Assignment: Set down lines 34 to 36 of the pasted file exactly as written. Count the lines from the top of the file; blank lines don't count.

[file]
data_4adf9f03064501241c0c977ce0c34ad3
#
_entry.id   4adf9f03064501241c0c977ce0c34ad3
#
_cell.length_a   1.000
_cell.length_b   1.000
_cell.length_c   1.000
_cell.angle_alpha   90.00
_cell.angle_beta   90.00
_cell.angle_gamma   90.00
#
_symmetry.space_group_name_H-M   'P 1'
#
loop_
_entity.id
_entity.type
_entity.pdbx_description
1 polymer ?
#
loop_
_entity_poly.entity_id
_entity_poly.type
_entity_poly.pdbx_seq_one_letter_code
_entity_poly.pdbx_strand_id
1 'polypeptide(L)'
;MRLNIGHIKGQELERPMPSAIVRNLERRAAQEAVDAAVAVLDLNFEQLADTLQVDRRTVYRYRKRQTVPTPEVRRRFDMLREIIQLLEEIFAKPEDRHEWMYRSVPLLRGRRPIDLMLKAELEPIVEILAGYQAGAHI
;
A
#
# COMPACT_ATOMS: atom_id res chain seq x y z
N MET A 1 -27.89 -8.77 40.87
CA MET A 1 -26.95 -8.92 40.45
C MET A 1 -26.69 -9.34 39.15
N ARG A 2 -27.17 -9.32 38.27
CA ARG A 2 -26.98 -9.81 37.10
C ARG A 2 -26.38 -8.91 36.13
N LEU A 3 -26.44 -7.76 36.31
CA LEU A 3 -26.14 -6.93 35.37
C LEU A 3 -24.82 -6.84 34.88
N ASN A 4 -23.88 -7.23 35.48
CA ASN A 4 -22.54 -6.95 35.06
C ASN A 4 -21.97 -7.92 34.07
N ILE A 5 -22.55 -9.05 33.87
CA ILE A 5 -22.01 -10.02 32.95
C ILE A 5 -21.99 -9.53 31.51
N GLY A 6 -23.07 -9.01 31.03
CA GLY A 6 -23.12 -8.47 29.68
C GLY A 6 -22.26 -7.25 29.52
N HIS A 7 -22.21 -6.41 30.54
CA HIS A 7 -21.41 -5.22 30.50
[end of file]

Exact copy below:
N ARG A 2 -27.17 -9.32 38.27
CA ARG A 2 -26.98 -9.81 37.10
C ARG A 2 -26.38 -8.91 36.13